Fitness: A Mini-revolution In Bicycle Design

Features, Lifestyle I By Tom Martin I April 14, 2021

Editor’s note: Winding Road is adding bicycle coverage. This is in large part because many experienced track and race car drivers have found that cycling is a great fitness approach. It works on health, endurance, strength and hand-eye skills. It is fun and you can do it regularly, which is key to fitness regimes. 

The bicycle as we know it was invented about 140 years ago. This was about the same time as the car was invented. One could argue that the bike has changed far less than the car, because bike design is simpler, but also because bike design is measured in incremental units. Cycling is also very tradition-bound. That is changing but needs to change more.

The article below explains well how the gravel bike phenomenon has been a kind of slap in the face for the industry, in a good way. I would simply add that another slap is needed.  The people responsible for road bike  design (product managers) are pretty stingy with room for bigger tires. Not gravel bike big, but road bike right. From my testing, room for 35mm tires is key. Designers almost always stop at 30 or 32mm and act as if these tires were huge. I get that 32mm seems a lot bigger than 25mm, but I say not enough to really make a comfortable drop-bar urban bike for serious fitness riders (chip/seal, pavement breaks, potholes, uneven asphalt, some gravel between rideable sections). And I don’t see that allowing room for 35mm tires is that hard because it isn’t going to radically change the geometry vs 30mm or 32mm.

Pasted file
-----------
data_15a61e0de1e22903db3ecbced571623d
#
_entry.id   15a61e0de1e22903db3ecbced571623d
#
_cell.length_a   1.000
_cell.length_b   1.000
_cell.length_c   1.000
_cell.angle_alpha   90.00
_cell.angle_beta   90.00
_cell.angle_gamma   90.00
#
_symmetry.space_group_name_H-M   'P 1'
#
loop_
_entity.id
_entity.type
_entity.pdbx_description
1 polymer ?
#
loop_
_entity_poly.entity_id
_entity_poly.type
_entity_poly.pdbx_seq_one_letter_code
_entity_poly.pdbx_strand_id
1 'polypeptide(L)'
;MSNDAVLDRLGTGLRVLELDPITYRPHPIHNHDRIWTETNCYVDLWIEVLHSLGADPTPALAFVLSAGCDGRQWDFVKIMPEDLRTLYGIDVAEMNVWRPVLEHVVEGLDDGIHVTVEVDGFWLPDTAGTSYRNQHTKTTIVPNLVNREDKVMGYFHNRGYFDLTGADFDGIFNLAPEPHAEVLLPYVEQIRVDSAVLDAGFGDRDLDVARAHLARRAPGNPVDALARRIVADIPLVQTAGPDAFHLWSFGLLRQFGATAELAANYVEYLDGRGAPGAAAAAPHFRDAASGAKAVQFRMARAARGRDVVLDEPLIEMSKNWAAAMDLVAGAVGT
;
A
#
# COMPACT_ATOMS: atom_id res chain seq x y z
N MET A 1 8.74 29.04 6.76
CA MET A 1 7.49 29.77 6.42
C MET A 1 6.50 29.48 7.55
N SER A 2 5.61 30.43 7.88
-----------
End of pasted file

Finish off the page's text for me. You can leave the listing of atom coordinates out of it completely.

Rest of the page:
(Note: 35mm is 50% bigger than 28mm volumetrically. 32mm is 30% bigger than 28mm. 30mm, which is sometimes marketed as a big deal, is 15% bigger than 28mm.)

My basic argument is that gravel as a bike category was a great realization that “road” riders weren’t always on roads. But to really do gravel you need to go to 42 or 47 mm tires. Or you need an MTB. Those are different bikes geometrically (and maybe groupset-wise) than the real long-distance urban/suburban drop-bar bike that most riders need for group rides and weekend training. This latter urban road bike is pretty much what Trek builds with the Domane and Giant with the Defy/Contend, so it does exist. It is just weirdly rare because the industry doesn’t have a name for it with a clear use case. It should.

Read more on the strangeness of bike category-think here.

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